Archive for September 20th, 2011

September 20, 2011

Athena Llewellyn is my name

by athenallewellyn

I was born in a storm. Nothing went according to plan. It was supposed to be a home hippy pleasant birth to a bubbly baby boy to be named Josh. None of that. At the end of 36 hours of labor and 6 feet of snow, I arrived, a girl, nameless and fighting. After a week in the hospital, on the ride home, my mother realized, as they turned onto Llewellyn Avenue where they lived, this is Athena!  And so that’s my name: Athena Llewellyn. Sort of a global local mythological girl next door.

I grew with a Siddha Yoga Ashram under the spiritual guidance of Gurumayi, traveled the tofu trade show circuit as a child with my family’s entrepreneurial vision, Legume, the first company to go public with tofu in the country, then when Legume sold we spent our summers caravaning groups of young adults to the South of France for a month of communal living, festival hopping and art making. Last year I was living in Iceland immersing myself in the education of healing instruments. This summer I had artistic residencies in the Netherlands and Belgium with my nomadic bath house the Spa Ship, where I wash people’s hands in a crystal singing bowl.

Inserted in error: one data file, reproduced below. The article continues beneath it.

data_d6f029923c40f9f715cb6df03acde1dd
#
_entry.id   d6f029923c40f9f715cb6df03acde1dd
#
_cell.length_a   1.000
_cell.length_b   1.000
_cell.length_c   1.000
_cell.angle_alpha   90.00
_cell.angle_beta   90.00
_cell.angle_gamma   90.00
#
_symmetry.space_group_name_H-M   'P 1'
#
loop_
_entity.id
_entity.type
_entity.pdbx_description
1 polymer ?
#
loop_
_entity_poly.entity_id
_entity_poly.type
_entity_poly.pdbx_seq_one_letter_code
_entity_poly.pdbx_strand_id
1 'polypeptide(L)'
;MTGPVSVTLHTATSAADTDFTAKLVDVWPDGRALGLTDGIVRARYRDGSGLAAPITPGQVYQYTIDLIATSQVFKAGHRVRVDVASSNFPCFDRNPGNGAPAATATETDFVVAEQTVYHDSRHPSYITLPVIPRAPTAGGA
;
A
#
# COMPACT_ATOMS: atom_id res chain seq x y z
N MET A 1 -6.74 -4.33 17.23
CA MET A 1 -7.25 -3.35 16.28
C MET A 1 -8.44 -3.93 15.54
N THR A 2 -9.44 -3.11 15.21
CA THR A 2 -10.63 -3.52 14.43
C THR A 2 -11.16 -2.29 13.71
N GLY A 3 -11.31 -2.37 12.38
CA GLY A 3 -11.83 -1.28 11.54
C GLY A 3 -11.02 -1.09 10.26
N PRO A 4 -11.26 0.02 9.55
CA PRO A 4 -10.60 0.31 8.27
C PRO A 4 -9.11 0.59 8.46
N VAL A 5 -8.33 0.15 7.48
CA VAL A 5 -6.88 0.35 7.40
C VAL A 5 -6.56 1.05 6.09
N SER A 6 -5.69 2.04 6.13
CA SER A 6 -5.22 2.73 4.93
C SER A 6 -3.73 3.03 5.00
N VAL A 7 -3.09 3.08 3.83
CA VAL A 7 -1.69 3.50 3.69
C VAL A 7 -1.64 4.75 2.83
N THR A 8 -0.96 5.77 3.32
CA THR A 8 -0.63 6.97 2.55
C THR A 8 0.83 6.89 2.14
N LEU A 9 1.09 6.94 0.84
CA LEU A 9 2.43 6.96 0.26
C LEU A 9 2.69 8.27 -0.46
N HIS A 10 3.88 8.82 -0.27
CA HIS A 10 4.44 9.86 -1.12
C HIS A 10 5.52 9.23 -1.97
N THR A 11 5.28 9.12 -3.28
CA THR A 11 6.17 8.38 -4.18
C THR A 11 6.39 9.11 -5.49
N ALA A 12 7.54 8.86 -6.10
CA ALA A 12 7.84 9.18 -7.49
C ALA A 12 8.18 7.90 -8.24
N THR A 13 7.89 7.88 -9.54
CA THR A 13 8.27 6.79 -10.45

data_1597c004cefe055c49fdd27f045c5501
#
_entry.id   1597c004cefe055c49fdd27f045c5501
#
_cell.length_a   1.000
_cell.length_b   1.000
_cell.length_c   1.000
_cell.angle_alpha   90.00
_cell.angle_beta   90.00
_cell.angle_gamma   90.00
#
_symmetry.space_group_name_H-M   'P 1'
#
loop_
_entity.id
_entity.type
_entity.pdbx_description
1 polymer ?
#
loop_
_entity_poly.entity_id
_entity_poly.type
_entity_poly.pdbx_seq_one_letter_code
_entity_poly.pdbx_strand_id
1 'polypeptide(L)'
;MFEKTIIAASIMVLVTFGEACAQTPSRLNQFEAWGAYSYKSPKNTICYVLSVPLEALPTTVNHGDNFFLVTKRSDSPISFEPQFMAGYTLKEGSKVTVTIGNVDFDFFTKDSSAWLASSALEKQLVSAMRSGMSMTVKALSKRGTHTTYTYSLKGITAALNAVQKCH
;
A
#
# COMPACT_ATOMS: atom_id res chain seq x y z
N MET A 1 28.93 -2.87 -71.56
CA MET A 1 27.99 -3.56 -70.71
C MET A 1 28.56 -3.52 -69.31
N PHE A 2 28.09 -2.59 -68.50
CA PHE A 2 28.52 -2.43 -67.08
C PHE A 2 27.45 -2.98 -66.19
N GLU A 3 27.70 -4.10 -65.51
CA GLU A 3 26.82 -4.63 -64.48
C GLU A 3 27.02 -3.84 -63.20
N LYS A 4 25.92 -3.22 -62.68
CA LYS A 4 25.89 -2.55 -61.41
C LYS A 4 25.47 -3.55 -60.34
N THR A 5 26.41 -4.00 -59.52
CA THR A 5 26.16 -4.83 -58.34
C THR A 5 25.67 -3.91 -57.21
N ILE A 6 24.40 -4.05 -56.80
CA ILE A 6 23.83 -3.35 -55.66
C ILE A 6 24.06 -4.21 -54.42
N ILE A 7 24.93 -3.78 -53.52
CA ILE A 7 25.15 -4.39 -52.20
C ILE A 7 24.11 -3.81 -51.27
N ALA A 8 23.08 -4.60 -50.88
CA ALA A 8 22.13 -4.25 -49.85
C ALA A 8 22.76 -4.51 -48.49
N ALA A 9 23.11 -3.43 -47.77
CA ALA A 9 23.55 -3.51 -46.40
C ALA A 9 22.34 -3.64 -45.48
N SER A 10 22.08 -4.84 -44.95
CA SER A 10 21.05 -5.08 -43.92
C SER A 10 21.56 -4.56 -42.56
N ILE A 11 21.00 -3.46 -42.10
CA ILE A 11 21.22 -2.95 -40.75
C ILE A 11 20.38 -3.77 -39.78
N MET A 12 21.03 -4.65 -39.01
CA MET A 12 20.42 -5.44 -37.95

Now I spend the majority of my time rallying the Creation Nation. Manifesting as “public art by the public”, the Creation Nation is a program of my family’s art and education foundation, the Barat Youth Initiative. We just completed the largest collaborative art piece in the history of Newark, including over 500 students in a 4 story Peace Mural to honor the Dalai Lama’s visit with the Newark Peace Summit in May. On October 23, we will celebrate the 4th annual art parade, officially dubbed the Creation Nation Art and Peace Parade. Here, we will gather thousands of students to march alongside artwork we have made with them over the years accompanied by the drums and horns of 4 full sized marching bands, we will march across the city reclaiming the public space as a shared space for the community and creative voice.

The creator lives in all. It’s just a question of waking up. That’s what I love about DIY, its an awakening of creative voice and personal agency. A rose by any other name would still be a rose. It is time to access our heart intelligence and create the world within which we want to live.

click here for the Creation Nation Website

September 20, 2011